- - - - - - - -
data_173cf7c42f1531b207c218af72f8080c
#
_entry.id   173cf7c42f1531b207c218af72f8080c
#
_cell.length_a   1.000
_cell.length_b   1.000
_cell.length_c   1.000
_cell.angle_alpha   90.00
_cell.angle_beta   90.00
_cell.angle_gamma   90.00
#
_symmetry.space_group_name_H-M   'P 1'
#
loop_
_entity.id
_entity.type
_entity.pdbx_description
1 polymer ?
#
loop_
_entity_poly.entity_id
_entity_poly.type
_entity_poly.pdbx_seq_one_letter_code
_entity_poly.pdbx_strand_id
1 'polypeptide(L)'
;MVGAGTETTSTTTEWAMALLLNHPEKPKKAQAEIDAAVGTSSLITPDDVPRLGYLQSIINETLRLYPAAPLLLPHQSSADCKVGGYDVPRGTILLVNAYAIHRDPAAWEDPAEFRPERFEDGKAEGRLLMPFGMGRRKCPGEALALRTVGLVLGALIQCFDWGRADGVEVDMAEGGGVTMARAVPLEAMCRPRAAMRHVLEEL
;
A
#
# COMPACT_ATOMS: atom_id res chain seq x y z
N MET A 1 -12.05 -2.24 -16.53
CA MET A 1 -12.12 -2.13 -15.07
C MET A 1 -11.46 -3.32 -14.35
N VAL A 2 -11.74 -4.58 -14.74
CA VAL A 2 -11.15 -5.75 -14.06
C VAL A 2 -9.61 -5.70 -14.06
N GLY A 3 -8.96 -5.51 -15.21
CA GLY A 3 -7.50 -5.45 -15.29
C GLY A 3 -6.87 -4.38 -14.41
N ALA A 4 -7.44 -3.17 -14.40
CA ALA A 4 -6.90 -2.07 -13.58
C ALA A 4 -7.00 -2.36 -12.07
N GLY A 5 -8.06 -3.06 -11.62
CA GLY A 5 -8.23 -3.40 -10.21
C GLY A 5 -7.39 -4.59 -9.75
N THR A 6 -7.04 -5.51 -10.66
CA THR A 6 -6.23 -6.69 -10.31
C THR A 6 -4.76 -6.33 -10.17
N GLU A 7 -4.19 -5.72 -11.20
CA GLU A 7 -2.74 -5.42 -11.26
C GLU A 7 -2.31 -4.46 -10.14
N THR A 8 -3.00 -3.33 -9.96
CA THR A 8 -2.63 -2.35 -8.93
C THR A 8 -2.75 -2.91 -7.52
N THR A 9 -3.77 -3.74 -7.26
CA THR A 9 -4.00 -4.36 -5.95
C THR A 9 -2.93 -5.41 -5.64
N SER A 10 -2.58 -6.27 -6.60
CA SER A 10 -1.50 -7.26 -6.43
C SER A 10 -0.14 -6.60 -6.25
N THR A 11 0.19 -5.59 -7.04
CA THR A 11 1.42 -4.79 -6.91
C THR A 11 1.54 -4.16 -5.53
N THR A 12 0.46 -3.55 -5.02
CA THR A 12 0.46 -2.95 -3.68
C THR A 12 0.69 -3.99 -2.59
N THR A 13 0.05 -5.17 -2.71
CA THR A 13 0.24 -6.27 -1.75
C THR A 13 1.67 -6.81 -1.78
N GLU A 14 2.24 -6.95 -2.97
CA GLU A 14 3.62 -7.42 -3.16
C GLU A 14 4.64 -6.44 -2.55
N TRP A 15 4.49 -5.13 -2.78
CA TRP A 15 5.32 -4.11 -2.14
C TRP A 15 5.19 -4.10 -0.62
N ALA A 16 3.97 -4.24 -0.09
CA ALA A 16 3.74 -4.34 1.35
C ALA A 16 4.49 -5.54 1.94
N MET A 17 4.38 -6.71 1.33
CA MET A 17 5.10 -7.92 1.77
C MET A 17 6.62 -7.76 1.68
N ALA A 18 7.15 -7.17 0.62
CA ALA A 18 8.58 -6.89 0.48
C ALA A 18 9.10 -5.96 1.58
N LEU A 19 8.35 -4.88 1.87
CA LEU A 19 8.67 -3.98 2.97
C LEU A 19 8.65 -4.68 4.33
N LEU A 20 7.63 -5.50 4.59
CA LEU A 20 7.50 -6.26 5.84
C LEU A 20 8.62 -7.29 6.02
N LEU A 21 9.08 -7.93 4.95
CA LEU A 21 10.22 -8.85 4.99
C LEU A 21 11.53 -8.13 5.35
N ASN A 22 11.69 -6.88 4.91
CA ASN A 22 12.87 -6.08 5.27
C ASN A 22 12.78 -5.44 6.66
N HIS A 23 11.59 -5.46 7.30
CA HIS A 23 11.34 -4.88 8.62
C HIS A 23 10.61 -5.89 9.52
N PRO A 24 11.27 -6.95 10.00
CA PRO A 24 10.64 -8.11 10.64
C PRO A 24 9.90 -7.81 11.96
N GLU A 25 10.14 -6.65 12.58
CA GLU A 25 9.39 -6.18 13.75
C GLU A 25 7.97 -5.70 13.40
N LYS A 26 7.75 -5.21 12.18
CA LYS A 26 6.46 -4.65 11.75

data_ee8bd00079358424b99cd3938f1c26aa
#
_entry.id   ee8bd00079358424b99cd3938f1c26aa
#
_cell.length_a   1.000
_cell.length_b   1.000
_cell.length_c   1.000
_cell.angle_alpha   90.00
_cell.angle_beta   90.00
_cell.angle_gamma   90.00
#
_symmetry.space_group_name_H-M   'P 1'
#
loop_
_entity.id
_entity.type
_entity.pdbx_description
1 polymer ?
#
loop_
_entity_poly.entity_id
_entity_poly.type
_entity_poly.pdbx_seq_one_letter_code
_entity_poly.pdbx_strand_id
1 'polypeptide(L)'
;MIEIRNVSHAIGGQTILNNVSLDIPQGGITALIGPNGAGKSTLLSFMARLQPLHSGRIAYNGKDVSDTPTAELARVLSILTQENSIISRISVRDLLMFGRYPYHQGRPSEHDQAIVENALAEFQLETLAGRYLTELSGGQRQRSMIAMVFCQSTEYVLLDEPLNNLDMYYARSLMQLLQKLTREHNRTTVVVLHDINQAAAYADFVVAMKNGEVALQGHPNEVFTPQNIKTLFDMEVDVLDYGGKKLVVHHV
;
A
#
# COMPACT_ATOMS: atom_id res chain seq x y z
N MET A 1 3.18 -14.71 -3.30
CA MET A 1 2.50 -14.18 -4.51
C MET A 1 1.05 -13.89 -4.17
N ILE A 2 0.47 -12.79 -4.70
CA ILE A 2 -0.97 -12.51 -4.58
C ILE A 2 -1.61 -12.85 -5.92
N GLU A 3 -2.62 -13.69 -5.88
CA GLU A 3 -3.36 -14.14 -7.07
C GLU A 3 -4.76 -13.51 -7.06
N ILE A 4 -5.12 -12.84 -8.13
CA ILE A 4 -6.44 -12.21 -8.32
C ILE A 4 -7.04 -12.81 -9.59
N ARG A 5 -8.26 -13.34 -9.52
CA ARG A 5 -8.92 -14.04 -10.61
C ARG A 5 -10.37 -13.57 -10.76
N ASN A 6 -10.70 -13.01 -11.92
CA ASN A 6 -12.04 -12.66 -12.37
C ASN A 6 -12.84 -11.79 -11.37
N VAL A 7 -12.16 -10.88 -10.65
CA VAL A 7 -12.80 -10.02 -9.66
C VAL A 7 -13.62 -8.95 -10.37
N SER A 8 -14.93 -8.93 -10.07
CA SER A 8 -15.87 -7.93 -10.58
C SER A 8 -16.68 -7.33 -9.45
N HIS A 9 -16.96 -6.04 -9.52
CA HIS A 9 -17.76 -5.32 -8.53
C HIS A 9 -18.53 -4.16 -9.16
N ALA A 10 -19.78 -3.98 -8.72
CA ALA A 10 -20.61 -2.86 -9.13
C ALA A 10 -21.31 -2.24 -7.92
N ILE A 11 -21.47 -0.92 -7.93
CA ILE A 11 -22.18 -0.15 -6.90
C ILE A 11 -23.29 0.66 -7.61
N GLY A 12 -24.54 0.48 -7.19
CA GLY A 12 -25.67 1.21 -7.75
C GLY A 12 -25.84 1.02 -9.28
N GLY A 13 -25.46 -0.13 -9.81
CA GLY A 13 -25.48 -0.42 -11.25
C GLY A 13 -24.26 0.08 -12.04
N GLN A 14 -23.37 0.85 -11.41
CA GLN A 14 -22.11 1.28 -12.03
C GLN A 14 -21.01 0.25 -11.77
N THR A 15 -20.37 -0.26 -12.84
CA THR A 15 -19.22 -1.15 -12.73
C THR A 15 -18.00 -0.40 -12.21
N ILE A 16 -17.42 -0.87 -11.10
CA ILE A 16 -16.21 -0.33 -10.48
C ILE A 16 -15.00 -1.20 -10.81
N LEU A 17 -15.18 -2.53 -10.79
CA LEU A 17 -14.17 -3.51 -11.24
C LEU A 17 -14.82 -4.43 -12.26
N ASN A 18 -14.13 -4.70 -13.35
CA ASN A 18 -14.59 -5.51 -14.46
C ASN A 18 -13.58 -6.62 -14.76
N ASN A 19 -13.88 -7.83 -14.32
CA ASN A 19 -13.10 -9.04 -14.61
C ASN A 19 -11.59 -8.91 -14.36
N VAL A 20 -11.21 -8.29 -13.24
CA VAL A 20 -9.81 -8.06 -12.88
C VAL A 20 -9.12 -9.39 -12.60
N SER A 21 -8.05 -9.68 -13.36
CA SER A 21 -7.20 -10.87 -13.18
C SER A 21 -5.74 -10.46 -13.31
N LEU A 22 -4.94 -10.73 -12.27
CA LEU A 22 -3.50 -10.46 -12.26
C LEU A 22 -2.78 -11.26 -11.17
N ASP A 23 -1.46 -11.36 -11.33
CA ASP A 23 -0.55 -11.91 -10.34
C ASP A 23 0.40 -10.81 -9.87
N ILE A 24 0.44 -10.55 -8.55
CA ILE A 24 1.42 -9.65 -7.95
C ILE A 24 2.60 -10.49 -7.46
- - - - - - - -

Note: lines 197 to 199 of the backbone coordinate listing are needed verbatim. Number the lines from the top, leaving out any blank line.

C VAL A 20 -9.12 -9.39 -12.60
N SER A 21 -8.05 -9.68 -13.36
CA SER A 21 -7.20 -10.87 -13.18